amuse himself, and few anticipated that he would be soon again seen in
New York. He was one of the sort that find Europe agree with them. Off
he went, therefore; and in the course of a few months the rumor reached
us that he was engaged to a handsome and wealthy New York girl whom he
had met in London. This was nearly all we did hear of him until, not
very long afterward, he turned up again on Fifth Avenue, to every one's
astonishment; made no satisfactory answer to those who wanted to know
how he happened to tire so soon of the Old World; while, as to the
reported engagement, he cut short all allusion to that in so peremptory
a manner as to show that it was not a permissible topic of conversation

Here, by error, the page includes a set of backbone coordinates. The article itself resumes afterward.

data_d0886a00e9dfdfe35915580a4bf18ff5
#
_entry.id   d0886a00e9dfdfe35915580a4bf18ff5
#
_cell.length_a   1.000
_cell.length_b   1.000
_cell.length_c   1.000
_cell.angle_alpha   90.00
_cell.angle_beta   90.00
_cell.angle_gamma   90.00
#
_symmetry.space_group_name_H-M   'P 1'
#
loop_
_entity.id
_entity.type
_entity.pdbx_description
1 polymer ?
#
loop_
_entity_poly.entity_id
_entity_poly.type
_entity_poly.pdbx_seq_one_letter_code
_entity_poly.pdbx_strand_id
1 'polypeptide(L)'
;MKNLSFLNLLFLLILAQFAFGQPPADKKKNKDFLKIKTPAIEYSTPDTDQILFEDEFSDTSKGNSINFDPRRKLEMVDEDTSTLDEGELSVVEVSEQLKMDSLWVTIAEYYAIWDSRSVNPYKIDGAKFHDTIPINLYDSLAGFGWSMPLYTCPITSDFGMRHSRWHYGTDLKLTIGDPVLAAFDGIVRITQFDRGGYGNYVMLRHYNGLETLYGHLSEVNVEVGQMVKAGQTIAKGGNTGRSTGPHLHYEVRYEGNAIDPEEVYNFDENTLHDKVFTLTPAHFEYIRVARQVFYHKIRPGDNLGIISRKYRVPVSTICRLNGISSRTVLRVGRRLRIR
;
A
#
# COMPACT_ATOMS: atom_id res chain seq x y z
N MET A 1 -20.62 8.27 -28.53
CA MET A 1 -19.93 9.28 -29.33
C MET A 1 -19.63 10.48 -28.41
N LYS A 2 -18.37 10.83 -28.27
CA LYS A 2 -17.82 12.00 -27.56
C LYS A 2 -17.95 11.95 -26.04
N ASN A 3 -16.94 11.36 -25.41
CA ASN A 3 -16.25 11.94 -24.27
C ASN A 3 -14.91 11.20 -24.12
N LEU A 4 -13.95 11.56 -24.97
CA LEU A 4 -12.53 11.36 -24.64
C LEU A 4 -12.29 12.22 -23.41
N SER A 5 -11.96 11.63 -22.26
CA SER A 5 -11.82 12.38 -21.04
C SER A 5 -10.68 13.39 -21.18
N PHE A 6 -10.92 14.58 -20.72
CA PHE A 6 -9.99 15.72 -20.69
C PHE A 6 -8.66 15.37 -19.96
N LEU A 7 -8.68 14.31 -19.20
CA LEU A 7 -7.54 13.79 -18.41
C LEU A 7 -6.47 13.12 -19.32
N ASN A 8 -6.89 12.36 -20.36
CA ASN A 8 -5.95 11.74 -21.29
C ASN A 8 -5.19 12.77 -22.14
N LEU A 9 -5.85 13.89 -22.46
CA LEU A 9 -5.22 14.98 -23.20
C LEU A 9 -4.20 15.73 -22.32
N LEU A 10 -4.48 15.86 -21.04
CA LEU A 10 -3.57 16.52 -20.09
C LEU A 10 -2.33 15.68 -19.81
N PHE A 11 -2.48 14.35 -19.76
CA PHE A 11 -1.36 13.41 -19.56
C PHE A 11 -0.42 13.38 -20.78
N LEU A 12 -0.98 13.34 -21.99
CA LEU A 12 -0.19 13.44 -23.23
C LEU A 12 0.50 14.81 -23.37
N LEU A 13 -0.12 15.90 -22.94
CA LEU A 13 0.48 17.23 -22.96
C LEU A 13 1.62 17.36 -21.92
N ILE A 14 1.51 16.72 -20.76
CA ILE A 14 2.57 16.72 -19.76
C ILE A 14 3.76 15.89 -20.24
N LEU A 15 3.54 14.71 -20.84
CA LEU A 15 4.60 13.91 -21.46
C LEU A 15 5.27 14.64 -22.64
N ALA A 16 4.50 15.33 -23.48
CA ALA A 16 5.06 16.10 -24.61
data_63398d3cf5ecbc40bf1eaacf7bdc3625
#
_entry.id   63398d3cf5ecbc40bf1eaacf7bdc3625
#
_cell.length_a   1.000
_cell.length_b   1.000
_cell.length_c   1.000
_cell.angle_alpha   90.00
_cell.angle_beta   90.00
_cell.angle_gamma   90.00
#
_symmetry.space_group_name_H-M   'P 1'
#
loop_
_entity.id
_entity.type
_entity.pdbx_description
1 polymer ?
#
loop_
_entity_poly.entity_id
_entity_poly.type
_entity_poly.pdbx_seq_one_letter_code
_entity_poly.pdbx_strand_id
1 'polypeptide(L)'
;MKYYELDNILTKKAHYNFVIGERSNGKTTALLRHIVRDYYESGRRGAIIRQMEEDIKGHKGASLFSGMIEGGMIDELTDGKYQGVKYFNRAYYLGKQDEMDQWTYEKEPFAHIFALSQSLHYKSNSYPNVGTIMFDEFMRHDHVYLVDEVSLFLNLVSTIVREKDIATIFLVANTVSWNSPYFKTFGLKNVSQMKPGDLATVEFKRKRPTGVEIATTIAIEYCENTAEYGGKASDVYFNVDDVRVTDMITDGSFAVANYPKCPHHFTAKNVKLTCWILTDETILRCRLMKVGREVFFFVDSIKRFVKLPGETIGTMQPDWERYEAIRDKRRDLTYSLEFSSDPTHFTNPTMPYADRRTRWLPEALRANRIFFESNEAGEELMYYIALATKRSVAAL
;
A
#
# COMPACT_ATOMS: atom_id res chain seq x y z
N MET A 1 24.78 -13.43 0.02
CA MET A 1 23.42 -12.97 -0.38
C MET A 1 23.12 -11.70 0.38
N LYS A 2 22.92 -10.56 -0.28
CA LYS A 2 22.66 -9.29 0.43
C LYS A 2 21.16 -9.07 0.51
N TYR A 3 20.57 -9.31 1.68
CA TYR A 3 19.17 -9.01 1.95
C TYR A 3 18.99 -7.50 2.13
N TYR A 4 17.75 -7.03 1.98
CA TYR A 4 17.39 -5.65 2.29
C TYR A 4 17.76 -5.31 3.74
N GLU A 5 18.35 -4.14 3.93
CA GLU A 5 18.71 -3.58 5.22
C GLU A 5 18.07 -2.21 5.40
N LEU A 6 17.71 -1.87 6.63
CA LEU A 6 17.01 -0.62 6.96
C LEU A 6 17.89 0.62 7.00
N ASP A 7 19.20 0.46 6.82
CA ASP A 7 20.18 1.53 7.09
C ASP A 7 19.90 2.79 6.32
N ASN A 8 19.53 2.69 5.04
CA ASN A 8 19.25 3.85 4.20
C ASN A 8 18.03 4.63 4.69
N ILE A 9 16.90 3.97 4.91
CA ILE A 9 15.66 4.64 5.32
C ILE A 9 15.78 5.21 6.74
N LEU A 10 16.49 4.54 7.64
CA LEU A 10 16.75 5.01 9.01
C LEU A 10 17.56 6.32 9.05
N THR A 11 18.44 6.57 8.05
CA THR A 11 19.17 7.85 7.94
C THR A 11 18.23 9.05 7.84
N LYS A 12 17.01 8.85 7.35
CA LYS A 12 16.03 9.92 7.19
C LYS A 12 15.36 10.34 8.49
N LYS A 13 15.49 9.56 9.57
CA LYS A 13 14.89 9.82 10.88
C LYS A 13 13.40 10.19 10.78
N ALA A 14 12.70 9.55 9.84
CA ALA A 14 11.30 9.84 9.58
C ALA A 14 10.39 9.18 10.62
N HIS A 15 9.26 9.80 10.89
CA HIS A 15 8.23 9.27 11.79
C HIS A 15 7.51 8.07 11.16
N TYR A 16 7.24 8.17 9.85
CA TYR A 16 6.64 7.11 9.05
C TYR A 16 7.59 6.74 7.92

with him. It was surmised that the lady had jilted him; but, on the
other hand, she herself returned home not a great while after, and,
though she had plenty of opportunities, she has never married to this

Be the rights of that matter what they may, it was soon remarked that
Ken was no longer the careless and merry fellow he used to be; on the
contrary, he appeared grave, moody, averse from general society, and
habitually taciturn and undemonstrative even in the company of his most
intimate friends. Evidently something had happened to him, or he had
done something. What? Had he committed a murder? or joined the
Nihilists? or was his unsuccessful love affair at the bottom of it?
Some declared that the cloud was only temporary, and would soon pass
away. Nevertheless, up to the period of which I am writing, it had not
passed away, but had rather gathered additional gloom, and threatened
to become permanent.